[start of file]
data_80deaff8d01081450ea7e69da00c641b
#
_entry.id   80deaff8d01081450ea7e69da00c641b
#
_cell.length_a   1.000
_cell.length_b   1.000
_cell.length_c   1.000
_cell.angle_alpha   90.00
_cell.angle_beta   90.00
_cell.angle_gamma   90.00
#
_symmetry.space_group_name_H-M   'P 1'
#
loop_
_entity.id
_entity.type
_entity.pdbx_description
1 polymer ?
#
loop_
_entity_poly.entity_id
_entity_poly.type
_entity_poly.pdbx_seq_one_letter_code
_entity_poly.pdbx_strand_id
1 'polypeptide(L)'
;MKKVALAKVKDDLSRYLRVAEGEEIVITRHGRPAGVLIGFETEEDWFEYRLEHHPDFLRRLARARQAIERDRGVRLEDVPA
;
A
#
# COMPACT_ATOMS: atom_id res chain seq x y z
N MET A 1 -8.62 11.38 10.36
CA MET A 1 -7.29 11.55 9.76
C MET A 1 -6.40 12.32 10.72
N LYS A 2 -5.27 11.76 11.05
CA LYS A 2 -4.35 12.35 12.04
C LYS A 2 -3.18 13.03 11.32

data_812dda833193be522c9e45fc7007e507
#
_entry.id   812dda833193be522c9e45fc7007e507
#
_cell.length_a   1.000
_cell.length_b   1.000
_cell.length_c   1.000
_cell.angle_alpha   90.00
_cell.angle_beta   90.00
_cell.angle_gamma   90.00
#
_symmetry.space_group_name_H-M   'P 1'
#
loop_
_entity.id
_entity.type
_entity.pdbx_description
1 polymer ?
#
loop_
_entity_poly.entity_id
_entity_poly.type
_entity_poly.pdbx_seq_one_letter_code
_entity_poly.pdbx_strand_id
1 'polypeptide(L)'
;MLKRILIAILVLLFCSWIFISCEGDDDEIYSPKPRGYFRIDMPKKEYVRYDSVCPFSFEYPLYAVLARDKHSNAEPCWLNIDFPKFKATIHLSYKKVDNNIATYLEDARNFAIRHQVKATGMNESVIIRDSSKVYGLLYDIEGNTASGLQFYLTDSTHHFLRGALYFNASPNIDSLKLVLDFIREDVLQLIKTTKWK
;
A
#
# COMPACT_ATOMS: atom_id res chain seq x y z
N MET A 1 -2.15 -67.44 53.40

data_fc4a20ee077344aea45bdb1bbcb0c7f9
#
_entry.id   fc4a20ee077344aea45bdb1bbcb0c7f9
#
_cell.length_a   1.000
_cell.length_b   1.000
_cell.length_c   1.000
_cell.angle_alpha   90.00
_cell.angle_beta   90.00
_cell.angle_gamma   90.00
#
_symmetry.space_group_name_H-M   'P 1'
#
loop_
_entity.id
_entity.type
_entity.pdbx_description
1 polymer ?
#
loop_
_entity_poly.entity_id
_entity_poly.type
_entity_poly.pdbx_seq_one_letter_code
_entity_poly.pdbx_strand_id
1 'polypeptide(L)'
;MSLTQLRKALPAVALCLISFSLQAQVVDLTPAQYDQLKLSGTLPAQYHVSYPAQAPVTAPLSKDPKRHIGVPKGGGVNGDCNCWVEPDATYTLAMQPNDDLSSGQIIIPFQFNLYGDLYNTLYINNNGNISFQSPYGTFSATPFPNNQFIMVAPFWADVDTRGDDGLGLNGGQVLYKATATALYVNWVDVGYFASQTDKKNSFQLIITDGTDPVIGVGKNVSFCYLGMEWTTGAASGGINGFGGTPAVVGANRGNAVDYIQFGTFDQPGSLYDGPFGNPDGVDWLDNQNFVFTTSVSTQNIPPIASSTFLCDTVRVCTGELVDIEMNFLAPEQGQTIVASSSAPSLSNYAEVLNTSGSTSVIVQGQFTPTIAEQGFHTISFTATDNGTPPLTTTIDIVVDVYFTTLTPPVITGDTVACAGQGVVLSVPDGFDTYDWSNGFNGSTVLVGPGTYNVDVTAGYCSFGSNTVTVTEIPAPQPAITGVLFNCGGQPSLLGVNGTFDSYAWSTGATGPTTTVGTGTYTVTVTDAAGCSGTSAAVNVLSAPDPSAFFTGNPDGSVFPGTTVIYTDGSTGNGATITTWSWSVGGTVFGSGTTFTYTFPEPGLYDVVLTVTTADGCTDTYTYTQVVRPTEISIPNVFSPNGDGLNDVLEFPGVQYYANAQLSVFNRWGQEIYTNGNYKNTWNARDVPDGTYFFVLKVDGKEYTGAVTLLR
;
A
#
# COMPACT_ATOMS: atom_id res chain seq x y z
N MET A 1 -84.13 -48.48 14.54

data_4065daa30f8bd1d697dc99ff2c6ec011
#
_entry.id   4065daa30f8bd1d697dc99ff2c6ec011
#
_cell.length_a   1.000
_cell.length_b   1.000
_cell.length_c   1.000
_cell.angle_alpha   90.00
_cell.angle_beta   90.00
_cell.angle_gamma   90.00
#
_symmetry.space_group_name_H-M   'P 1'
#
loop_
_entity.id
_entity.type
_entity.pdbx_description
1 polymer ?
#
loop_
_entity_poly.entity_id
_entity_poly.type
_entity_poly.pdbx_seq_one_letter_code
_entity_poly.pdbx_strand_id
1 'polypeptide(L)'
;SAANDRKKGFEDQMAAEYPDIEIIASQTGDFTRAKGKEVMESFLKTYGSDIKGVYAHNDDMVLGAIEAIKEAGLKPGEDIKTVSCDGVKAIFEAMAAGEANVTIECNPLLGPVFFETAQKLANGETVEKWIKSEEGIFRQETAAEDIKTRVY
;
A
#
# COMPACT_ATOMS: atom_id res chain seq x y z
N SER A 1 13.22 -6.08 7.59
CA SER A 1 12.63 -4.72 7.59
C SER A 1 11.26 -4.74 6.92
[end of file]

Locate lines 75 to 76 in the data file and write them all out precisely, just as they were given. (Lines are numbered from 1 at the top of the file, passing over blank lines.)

_cell.angle_alpha   90.00
_cell.angle_beta   90.00